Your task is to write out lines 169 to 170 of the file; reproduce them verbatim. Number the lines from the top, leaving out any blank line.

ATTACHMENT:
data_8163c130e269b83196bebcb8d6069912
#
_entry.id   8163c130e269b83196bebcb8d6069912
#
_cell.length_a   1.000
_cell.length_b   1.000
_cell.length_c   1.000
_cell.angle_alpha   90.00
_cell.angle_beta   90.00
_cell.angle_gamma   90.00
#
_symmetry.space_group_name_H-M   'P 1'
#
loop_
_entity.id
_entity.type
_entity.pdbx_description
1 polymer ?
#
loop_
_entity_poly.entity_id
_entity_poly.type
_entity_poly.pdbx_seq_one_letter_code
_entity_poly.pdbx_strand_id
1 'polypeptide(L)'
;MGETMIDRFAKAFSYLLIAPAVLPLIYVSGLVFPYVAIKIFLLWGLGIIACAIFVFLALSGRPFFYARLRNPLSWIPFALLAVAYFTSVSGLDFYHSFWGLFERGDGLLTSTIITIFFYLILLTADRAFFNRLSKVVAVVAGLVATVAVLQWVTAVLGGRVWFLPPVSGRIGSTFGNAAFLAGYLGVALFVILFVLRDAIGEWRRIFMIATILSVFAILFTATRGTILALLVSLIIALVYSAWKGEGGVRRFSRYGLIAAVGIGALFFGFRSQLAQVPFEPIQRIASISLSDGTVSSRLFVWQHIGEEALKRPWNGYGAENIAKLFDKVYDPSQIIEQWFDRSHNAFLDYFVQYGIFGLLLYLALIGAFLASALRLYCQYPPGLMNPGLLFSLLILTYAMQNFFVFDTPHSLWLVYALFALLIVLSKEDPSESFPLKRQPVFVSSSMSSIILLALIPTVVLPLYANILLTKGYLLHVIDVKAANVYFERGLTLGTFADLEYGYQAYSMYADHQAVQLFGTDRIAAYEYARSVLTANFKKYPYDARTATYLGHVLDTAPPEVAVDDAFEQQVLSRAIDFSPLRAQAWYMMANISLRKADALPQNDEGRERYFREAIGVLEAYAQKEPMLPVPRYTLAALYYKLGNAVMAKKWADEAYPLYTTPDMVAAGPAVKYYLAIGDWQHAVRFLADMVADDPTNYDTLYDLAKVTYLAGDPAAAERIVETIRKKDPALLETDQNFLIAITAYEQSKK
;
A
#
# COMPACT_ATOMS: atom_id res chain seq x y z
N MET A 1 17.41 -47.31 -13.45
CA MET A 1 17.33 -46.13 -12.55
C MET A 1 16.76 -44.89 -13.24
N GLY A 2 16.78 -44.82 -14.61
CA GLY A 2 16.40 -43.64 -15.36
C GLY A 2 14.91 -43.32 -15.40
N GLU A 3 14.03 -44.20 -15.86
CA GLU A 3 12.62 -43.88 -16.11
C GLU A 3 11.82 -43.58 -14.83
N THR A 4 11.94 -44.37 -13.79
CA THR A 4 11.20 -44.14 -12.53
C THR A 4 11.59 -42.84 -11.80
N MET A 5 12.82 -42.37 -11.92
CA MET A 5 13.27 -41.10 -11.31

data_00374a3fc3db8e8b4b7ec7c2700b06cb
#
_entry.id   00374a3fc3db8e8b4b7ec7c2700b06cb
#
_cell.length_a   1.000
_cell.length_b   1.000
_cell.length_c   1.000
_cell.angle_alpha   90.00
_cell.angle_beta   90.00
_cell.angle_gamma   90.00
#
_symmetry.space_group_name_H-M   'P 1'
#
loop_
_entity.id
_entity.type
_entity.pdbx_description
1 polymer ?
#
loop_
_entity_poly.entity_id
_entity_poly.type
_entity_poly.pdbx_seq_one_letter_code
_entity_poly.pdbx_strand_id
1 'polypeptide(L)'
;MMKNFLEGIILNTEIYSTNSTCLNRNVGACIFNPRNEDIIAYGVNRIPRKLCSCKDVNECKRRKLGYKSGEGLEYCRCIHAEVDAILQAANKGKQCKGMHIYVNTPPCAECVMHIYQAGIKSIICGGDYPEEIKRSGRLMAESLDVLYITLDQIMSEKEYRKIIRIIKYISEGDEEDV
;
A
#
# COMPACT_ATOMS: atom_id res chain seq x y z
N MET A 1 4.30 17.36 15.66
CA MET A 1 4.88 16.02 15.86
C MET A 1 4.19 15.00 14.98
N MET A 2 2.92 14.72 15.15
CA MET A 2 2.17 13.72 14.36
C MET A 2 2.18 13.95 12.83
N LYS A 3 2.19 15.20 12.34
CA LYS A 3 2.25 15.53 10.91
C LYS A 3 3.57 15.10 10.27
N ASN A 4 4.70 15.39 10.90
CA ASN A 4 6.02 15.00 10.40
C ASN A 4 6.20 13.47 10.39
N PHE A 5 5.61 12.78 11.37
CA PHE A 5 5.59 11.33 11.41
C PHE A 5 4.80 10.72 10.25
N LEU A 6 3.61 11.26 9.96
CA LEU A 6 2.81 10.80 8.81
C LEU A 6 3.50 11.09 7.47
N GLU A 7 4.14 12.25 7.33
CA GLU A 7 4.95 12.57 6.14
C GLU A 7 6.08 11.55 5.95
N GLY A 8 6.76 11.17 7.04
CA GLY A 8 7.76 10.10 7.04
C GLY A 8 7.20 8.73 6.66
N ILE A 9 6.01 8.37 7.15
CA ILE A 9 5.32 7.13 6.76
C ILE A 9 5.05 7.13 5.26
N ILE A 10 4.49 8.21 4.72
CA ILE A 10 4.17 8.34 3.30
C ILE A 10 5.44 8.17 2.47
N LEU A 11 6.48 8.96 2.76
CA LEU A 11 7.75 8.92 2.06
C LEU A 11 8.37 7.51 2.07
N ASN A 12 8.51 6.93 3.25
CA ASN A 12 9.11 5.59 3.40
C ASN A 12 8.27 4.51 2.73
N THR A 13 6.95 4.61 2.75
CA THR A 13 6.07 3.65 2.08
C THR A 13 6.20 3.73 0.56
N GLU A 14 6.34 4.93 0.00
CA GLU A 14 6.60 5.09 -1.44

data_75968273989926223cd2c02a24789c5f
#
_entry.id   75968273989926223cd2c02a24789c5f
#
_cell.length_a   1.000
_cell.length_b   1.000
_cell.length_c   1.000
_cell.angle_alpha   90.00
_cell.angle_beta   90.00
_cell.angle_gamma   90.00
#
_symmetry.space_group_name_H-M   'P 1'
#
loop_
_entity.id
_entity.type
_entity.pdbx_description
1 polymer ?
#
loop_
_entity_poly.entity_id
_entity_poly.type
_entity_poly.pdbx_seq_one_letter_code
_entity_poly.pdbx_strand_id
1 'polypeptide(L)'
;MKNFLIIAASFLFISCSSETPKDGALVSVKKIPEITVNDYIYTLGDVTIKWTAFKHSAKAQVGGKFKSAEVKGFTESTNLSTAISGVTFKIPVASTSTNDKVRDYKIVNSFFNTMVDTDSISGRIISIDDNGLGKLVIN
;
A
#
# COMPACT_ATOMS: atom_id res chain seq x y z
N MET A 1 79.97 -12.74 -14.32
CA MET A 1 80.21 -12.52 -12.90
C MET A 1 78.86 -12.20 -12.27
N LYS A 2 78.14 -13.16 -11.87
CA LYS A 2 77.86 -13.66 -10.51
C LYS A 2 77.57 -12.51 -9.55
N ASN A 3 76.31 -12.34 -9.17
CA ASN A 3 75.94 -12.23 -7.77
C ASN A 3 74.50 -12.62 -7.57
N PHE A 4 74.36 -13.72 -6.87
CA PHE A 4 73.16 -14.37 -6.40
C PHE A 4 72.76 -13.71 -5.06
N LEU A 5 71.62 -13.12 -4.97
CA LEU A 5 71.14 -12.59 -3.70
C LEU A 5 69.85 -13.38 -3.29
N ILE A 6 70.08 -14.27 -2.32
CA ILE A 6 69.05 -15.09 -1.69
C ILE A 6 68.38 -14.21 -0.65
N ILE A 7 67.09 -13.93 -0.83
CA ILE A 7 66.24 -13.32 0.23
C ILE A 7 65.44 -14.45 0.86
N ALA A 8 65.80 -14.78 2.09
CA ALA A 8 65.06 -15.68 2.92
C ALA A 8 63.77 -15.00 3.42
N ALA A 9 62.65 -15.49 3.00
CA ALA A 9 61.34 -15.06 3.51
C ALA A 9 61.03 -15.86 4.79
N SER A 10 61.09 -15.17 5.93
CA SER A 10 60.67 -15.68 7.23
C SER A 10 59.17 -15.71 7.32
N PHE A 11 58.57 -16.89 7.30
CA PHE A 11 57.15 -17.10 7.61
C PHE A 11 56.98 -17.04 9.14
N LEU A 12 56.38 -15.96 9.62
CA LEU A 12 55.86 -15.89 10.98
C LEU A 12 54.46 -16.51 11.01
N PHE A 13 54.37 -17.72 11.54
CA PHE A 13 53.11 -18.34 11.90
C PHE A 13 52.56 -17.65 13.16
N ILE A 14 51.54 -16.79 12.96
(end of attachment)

C ALA A 8 63.77 -15.00 3.42
N ALA A 9 62.65 -15.49 3.00